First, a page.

That same month, with polls still predicting victory, Renzi hired the Messina Group, headed by Jim Messina who led U.S. President Barack Obama’s successful 2012 re-election bid, for help in developing his campaign strategy.
Messina at the time was also advising British Prime Minister David Cameron in his efforts to keep Britain in the European Union – an effort that failed.
Cameron’s defeat in the June “Brexit” referendum shocked Renzi, according to close associates. The premier drew two lessons: He would not repeat Cameron’s so-called “project fear”, which had predicted dire economic troubles in case of defeat. Renzi also decided he would not associate himself too closely to corporate leaders to avoid accusations that he was in the sway of big business.
Still, Renzi continued putting himself centre stage, meaning that the merits of his reform were being drowned out. Messina found it hard to convince Renzi to do otherwise, a source close to the prime minister said.
“The prime minister needs to be a bit more malleable,” the communications maestro told the premier’s inner circle in July, provoking a burst of laughter, according to someone present. Messina’s office declined to comment.
Polls showed momentum slipping from Renzi in the summer.
In August, the premier finally acknowledged in interviews that he had been wrong to pin his future to the referendum. He tried to change direction by refusing to discuss the vote in connection with what he would do if he lost.
But the change in tack came too late: Leaders of the political opposition accused Renzi of trying to go back on his promise to resign.
“The genie had escaped and it was impossible to put it back in the bottle,” said Matteo Richetti, a lawmaker from the ruling PD who was in constant touch with Renzi.
In the three weeks before the Dec. 4 vote, the prime minister went back to his original strategy — playing on his own appeal to try to sway voters and making clear he would indeed quit if he failed.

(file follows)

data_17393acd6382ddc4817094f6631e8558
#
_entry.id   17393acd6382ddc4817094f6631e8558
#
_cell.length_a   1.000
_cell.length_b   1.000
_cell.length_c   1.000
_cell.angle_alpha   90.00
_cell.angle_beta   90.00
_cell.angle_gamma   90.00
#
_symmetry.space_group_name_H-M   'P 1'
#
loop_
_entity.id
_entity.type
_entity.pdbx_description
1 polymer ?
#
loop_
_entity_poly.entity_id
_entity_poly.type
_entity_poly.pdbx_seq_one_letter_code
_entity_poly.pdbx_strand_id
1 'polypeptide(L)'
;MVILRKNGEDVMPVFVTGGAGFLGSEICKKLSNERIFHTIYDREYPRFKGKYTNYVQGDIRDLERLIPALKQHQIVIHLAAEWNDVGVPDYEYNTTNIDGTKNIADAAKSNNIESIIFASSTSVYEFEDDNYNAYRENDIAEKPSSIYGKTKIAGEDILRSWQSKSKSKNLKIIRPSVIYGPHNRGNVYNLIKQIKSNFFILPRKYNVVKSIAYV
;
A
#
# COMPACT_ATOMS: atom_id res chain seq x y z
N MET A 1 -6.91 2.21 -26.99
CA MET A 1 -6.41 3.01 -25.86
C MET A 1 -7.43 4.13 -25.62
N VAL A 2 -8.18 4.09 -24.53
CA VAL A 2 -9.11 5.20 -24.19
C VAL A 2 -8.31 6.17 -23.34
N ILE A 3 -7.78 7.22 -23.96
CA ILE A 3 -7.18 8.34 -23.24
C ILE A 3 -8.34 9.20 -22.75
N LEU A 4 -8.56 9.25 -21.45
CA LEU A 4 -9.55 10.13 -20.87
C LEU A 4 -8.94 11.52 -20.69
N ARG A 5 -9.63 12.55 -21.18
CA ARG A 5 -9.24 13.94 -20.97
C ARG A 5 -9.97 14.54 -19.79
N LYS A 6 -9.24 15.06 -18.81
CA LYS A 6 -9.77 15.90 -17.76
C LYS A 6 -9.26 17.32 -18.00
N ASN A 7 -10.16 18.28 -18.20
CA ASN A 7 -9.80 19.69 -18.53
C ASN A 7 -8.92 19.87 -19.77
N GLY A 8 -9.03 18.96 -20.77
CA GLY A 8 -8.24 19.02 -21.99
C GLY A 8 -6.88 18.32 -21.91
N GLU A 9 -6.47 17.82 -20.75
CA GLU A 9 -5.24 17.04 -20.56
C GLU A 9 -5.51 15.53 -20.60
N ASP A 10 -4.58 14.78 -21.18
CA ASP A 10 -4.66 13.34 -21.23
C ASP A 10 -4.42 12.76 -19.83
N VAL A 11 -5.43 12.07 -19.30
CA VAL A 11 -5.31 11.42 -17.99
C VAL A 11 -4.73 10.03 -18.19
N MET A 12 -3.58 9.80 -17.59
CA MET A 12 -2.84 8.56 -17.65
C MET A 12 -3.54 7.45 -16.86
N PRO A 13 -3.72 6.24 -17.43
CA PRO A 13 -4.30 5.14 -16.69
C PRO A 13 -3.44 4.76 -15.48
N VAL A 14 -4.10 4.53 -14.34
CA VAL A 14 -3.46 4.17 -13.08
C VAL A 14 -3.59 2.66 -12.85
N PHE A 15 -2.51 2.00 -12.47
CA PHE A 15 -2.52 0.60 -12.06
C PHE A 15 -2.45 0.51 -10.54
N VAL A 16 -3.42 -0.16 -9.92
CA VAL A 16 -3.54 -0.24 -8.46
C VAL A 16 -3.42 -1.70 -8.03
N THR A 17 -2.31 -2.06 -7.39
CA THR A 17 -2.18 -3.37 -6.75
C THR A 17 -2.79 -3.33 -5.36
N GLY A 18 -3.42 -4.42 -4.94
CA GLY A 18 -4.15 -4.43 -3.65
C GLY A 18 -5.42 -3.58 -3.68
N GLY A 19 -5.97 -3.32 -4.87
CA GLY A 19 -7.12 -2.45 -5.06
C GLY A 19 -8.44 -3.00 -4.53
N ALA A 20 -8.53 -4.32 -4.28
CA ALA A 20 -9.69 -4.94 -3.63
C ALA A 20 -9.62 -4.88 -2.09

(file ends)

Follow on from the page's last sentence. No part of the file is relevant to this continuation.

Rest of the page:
He also played the fear card, warning that defeat could open the door to a tax-hiking technocrat government and presenting himself as the only guarantor of stability.
Instead of keeping his distance from business leaders, he campaigned alongside Fiat Chrysler Automobiles Chief Executive Sergio Marchionne, even though a government minister urged against it.
“He didn’t listen,” the minister said.
The key campaign decision-making in the final weeks was taken by Renzi and a trio of most loyal supporters — his spokesman Filippo Sensi, Reforms Minister Maria Elena Boschi and long-time political adviser Luca Lotti.
The quartet would speak every day to compare notes and discuss ideas. People on the fringes sometimes felt excluded and complained of poor communications.
“They haven’t given me any speaking points,” said one lawmaker from Renzi’s Democratic Party as he was about to appear on a television debate. “There is no coherent command centre, you just have to hope you get the message right.”
But Renzi’s message ended up falling flat. He suffered a far heavier defeat than the polls had predicted.
“I have lost and I say it with a lump in my throat.” Renzi said in the early hours of Monday, announcing his resignation. “I think I did everything I possibly could.”
Additional reporting by Silvia Ognibene, Massimiliano Di Giorgio, Giselda Vagnoni and Stephen Jewkes; Editing by Alessandra Galloni